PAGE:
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United States v. Haulcy

United States District Court, D. New Mexico

July 7, 2017

UNITED STATES OF AMERICA, Plaintiff,
v.
ZACHARY HAULCY Defendant.

          ORDER

          M. CHRISTINA ARMIJO Chief United States District Judge

         THIS MATTER is before the Court on Defendant Zachary Haulcy's Motion to Suppress Evidence Seized as Fruit of Unlawful Seizure and Detention. [Doc. 36] The Court has considered the written submissions of the parties, the record in this case, the evidence adduced at the evidentiary hearing held on December 20, 2016, and the pertinent law. The Court, being otherwise fully advised, denies the Motion.

         I. BACKGROUND

         Defendant is charged with Possession with Intent to Distribute Heroin and Methamphetamine contrary to 21 U.S.C. §§ 841(a)(1), and 841(b)(1)(C). [Doc. 14] The present Motion pertains to the circumstances that led police to discover those substances in Defendant's vehicle. As grounds for suppressing the narcotics evidence, Defendant argues: (1) that the traffic stop that led police to discover the narcotics was not supported by reasonable suspicion of a traffic violation; and (2) that the deputy unlawfully detained Defendant after issuing a traffic citation. [Doc. 36 p. 3, 5]

         II. FINDINGS OF FACT

         The Court held an evidentiary hearing on Defendant's Motion to Suppress. Two witnesses testified at this hearing: Deputy Patrick Rael for the Government; and Defendant, on his own behalf.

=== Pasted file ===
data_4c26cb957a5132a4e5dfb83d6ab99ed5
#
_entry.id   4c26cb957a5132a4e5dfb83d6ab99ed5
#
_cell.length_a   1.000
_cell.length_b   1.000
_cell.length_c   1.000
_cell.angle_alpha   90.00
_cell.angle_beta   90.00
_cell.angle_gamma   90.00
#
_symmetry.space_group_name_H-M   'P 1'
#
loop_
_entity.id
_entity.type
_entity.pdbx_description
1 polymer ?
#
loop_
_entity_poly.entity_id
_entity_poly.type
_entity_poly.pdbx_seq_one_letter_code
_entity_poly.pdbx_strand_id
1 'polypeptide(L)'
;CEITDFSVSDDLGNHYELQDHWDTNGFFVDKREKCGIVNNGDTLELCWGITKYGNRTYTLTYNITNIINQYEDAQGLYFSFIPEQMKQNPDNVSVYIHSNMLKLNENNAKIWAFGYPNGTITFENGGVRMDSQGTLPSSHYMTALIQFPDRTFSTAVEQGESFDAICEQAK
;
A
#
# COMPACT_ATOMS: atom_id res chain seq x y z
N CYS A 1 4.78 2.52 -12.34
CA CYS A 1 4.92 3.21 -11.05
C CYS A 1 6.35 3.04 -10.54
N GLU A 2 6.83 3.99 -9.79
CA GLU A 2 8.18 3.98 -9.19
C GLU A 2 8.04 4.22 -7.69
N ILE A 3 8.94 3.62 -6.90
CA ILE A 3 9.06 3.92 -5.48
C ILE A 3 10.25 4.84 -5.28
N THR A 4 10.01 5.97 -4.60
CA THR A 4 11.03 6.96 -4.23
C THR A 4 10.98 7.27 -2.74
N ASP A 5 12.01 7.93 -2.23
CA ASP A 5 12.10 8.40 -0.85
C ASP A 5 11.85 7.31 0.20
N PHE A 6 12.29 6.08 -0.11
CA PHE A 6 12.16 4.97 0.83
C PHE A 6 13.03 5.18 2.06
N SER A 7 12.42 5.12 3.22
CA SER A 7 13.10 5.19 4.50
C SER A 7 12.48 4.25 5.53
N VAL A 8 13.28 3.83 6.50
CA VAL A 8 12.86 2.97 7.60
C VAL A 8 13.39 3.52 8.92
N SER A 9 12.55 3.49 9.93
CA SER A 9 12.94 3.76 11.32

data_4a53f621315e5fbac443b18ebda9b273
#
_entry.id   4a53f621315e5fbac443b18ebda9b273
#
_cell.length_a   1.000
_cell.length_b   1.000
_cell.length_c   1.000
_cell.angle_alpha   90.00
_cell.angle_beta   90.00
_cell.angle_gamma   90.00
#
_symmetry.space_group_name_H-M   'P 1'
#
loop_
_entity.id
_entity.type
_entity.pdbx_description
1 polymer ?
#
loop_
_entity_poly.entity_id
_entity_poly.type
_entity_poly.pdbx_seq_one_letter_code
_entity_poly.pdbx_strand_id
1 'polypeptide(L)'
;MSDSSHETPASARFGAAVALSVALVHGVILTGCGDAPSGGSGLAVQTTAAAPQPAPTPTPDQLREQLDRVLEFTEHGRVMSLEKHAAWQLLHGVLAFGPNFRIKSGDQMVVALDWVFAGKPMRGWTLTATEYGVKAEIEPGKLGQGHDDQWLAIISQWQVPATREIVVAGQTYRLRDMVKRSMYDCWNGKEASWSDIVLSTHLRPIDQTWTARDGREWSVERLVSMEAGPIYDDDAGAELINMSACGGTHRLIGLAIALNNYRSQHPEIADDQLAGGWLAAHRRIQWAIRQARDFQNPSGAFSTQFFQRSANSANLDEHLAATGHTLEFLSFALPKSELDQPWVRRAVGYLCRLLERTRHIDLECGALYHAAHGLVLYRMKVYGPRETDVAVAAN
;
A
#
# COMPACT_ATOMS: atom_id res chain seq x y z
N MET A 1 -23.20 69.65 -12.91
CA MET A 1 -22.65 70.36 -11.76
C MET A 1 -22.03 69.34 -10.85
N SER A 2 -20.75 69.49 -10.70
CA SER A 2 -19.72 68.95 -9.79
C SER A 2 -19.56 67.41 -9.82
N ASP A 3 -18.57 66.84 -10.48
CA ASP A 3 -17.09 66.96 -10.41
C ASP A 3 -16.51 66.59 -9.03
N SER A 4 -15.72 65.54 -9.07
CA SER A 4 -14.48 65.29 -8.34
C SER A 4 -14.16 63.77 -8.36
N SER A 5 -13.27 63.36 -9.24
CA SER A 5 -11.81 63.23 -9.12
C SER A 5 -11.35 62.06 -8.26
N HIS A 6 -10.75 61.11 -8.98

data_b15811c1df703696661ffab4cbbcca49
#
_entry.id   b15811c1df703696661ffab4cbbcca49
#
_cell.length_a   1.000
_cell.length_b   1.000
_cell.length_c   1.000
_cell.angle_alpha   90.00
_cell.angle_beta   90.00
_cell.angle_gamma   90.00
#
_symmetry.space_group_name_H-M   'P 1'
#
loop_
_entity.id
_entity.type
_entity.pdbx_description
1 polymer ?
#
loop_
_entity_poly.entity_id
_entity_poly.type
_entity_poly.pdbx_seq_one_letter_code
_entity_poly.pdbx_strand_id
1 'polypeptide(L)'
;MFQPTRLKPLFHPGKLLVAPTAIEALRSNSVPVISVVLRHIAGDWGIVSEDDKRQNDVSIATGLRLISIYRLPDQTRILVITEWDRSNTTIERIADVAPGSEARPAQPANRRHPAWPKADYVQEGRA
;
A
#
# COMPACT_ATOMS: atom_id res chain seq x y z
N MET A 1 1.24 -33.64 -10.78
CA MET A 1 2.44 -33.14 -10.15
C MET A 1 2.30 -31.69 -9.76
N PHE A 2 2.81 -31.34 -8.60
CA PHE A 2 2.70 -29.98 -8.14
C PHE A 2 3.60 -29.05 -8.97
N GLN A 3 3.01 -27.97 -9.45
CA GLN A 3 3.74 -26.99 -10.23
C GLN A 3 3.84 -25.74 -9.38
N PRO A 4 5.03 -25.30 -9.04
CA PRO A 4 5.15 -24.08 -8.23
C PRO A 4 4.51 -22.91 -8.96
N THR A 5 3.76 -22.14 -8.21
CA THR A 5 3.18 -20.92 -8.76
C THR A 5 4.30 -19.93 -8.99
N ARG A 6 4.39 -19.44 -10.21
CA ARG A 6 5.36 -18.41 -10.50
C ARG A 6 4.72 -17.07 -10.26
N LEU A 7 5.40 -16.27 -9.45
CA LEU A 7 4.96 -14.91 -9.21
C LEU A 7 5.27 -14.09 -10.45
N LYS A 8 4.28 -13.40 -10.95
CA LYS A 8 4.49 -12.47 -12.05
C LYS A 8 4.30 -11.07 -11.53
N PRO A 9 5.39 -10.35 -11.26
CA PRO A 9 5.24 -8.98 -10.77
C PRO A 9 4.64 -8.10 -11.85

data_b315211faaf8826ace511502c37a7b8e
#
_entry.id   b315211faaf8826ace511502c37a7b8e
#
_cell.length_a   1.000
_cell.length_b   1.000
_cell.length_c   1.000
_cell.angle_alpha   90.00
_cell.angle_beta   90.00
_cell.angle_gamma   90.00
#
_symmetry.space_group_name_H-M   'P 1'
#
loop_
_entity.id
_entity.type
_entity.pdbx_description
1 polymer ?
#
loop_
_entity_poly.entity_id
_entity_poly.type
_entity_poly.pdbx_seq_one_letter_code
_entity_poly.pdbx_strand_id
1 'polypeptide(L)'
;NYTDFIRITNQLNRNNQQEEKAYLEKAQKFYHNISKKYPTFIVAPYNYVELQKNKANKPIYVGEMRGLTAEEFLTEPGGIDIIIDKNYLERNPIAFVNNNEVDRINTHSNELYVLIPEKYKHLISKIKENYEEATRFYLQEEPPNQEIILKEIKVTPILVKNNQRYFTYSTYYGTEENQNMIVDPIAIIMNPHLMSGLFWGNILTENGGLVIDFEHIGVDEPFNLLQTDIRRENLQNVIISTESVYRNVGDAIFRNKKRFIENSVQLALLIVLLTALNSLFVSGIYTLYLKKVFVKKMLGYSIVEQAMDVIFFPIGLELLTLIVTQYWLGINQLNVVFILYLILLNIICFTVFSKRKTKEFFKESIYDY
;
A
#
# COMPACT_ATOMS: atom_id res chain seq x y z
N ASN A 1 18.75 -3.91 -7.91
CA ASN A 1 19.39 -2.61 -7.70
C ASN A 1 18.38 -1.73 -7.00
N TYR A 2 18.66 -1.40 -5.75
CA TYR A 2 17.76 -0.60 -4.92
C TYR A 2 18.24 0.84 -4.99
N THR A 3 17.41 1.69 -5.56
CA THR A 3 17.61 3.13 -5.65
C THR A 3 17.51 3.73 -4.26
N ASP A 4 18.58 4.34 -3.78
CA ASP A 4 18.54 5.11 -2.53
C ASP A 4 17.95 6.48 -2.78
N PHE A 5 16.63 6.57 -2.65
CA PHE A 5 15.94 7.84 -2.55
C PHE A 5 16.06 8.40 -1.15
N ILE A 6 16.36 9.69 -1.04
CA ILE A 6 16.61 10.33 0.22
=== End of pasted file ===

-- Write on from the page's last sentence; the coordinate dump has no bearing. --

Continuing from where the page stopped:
The Court finds that:

1. Deputy Patrick Rael is employed by the Bernalillo County Sheriff's Office, and he is also a task force officer with Homeland Security. He works on the highway specializing in criminal interdiction, and his duties include conducting traffic stops for traffic violations.
2. Over the course of Deputy Rael's fourteen-year career in law enforcement, he has conducted approximately 10, 000-15, 000 traffic investigations, and he has been involved in thousands of narcotics cases.
3. On January 15, 2016, Deputy Rael was on patrol on west I-40 between mile markers 149 and 131.
4. Deputy Real noticed a small passenger car-a maroon Saturn-following a tractor-trailer at a distance of less than three car lengths. The Saturn passed the tractor trailer and pulled in front of it, again, leaving less than three car lengths between the two vehicles.
5. A tractor trailer's mirrors do not reflect a vehicle that is within three car lengths of the tractor trailer. Thus, a car that is travelling within three car lengths behind a tractor trailer is invisible to the tractor trailer's driver.
6. A car travelling within three car lengths in front of a tractor trailer does not permit the driver of the tractor trailer to stop on time to avoid a collision in the event that the car must make an evasive move in traffic.
7. It is unreasonable and unsafe to travel within three car lengths of a tractor trailer at highway speed.
8. Deputy Rael, having observed the Saturn's unsafe driving proximity to the tractor trailer, initiated a traffic stop of the Saturn.
9. Defendant was the driver, and sole occupant, of the Saturn.
10. In response to Deputy Rael's request for documentation, Defendant provided the deputy with his driver's license and a ...

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